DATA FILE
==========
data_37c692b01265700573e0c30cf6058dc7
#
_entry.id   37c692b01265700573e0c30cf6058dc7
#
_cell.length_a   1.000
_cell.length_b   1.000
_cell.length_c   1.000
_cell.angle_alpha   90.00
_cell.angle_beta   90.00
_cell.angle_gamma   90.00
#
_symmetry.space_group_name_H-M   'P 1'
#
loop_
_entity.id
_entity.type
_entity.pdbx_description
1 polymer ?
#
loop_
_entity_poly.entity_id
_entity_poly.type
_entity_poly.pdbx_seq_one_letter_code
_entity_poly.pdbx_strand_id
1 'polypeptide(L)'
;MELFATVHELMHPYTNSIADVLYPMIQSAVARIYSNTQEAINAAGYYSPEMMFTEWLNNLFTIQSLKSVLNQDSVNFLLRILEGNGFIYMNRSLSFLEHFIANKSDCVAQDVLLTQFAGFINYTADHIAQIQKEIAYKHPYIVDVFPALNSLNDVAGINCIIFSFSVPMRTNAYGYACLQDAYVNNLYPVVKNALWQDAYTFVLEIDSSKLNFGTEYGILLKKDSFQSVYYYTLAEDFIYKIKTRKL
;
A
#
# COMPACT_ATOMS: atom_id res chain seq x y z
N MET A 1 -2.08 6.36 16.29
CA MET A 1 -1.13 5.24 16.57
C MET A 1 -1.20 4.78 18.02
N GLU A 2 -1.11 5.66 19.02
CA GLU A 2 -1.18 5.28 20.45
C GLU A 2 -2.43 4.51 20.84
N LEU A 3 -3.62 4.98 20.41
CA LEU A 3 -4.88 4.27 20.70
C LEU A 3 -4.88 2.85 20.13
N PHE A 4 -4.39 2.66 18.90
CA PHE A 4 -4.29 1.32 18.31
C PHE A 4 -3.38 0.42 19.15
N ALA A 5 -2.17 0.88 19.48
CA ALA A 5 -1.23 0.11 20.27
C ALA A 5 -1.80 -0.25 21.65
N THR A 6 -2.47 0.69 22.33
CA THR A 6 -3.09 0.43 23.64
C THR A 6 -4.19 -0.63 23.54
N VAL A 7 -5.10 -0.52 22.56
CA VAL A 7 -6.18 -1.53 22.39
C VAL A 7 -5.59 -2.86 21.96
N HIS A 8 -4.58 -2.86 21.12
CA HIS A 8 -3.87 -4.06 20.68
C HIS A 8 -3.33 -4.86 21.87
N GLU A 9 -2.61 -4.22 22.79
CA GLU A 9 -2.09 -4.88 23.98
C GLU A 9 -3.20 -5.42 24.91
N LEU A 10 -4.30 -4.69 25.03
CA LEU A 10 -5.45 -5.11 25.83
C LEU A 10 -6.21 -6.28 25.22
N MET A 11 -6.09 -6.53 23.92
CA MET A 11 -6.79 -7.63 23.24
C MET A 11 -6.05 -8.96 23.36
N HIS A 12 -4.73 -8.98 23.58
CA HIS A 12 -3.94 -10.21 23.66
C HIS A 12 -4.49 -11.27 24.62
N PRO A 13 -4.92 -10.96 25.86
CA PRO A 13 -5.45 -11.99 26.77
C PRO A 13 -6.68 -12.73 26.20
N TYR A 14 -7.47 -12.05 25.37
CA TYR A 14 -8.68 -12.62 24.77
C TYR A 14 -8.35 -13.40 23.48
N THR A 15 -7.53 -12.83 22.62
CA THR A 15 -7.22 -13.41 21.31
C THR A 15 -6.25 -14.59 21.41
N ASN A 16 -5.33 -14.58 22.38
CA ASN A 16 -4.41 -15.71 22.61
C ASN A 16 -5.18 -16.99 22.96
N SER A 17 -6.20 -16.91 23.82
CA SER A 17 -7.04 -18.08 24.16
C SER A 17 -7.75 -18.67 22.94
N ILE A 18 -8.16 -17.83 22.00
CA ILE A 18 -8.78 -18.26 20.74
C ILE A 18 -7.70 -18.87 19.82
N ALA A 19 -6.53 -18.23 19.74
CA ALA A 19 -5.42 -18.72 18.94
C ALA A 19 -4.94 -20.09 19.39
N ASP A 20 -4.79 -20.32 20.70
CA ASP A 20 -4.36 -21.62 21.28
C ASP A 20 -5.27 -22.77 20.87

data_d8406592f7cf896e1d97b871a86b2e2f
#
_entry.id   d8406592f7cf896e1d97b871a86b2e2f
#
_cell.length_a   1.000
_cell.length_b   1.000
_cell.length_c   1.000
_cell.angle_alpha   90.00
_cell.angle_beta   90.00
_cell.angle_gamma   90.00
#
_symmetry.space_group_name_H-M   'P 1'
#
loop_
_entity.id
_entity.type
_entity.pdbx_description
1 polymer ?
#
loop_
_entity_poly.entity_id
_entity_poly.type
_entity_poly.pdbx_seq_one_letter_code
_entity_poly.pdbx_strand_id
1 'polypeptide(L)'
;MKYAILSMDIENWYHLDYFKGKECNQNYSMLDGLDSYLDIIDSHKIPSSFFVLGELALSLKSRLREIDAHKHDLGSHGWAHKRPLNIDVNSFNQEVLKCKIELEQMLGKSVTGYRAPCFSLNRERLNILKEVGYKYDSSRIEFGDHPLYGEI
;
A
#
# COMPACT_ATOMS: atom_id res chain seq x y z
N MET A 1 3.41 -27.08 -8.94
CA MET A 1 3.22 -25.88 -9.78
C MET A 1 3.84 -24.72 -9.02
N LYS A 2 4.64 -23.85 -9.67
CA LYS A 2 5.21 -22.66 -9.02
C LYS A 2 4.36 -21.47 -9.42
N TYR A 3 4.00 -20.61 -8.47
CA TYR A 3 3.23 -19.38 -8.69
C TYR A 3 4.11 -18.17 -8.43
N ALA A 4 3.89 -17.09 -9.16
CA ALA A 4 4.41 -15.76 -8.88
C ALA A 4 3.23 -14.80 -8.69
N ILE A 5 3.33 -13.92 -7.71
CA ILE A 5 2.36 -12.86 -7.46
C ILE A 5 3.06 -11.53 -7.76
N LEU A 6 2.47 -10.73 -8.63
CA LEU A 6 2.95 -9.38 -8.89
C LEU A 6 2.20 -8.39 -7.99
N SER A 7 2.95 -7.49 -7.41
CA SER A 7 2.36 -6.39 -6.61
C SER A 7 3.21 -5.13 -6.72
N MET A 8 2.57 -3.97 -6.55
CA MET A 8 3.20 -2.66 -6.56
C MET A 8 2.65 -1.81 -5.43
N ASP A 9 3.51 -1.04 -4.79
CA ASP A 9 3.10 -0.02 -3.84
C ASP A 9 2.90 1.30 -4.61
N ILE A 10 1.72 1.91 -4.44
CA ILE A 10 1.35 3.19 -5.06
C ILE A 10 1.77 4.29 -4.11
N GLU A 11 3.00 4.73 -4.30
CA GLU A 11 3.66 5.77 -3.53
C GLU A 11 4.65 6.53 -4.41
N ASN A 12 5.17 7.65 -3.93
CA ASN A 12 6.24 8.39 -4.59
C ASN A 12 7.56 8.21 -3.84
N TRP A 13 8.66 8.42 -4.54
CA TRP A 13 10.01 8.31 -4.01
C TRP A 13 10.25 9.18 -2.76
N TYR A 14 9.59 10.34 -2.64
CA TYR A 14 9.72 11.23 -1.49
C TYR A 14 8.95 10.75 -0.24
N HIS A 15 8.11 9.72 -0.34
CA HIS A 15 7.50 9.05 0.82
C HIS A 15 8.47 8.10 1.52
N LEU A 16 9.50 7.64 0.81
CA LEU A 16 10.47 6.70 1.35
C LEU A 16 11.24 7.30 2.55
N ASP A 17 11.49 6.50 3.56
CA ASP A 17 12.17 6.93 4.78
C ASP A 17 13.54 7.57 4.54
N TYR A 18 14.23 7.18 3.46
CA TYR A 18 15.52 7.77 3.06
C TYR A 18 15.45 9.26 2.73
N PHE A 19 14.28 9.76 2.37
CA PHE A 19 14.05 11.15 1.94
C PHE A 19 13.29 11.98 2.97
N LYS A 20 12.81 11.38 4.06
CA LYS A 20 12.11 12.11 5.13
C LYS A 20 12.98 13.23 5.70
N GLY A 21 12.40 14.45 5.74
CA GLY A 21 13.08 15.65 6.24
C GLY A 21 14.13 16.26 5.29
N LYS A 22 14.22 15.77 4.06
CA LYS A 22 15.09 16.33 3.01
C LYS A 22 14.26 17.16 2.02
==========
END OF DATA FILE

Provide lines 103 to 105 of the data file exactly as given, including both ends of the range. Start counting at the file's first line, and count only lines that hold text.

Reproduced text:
#
loop_
_entity.id